The most common symptoms of CO poisoning are headache, dizziness, weakness, nausea, vomiting, chest pain, and confusion. High levels of CO inhalation can cause loss of consciousness and death. Unless suspected, CO poisoning can be difficult to diagnose because the symptoms mimic other illnesses. People who are sleeping or intoxicated can die from CO poisoning before ever experiencing symptoms. Symptoms can also go away when a person leaves the source to go to work or school, only to return when exposed to the source again.
How does CO poisoning work?
Red blood cells pick up CO quicker than they pick up oxygen. If there is a lot of CO in the air, the body may replace oxygen in blood with CO. This blocks oxygen from getting into the body, which can damage tissues and result in death. CO can also combine with proteins in tissues, destroying the tissues and causing injury and death.
Who is at risk from CO poisoning?
All people and animals are at risk for CO poisoning. Certain groups — unborn babies, infants, and people with chronic heart disease, anemia, or respiratory problems — are more susceptible to its effects. Each year, more than 400 Americans die from unintentional CO poisoning, more than 20,000 visit the emergency room and more than 4,000 are hospitalized due to CO poisoning. Fatality is highest among Americans 65 and older.
How can I prevent CO poisoning from my home appliances?
- Have your heating system, water heater and any other gas, oil, or coal burning appliances serviced by a qualified technician every year.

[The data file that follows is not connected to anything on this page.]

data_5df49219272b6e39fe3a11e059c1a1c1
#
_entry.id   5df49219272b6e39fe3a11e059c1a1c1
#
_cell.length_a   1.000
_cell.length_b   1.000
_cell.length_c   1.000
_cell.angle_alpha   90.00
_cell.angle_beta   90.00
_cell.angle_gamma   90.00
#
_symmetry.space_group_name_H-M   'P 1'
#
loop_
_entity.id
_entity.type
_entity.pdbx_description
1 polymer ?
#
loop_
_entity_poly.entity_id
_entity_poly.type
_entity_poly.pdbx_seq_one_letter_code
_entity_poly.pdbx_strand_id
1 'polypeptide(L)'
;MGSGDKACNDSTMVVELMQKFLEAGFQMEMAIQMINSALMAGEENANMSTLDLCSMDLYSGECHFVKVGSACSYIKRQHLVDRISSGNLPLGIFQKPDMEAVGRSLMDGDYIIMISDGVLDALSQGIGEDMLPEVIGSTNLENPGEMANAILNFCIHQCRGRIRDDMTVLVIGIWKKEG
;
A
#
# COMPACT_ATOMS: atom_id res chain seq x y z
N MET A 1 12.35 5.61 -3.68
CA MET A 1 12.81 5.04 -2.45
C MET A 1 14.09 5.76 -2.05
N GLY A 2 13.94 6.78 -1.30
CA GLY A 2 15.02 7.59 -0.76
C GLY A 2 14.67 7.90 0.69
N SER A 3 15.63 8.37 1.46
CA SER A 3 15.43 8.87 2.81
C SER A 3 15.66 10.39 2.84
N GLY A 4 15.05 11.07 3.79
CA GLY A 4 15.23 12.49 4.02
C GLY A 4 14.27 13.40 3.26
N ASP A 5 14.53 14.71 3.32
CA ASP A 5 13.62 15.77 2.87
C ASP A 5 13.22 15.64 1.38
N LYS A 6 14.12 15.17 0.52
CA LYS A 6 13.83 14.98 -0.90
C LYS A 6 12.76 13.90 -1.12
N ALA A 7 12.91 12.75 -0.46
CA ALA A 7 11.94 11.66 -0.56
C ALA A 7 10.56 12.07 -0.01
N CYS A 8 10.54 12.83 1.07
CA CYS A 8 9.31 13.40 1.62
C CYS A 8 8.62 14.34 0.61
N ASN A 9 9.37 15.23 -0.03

- Do not use portable flameless chemical heaters (catalytic) indoors. Although these heaters don't have a flame, they burn gas and can cause CO to build up inside your home, cabin, or camper.
- When purchasing gas equipment, buy only equipment carrying the seal of a national testing agency and have it installed by a qualified serviceman.
Carbon Monoxide Detectors
- Minnesota Law requires that all single family and multi-family dwellings install an approved carbon monoxide alarm within ten feet of each bedroom.
- If the alarm sounds and anyone is feeling symptoms of carbon monoxide poisoning, your home may have a potentially dangerous level. Leave the house immediately. Call 911 from you cell phone outside or from a neighbor's home. If the alarm sounds and no one is feeling any symptoms of carbon monoxide poisoning, ventilate the home by opening windows and doors and turning on fans. Turn off any combustion appliances immediately. Then call an appliance repair technician to find the cause of the alarm.
- Also pay particular attention to ice fishing house heaters and use a carbon monoxide/smoke detector.
Dan Berg, M.S.
MTA Lead Safety Consultant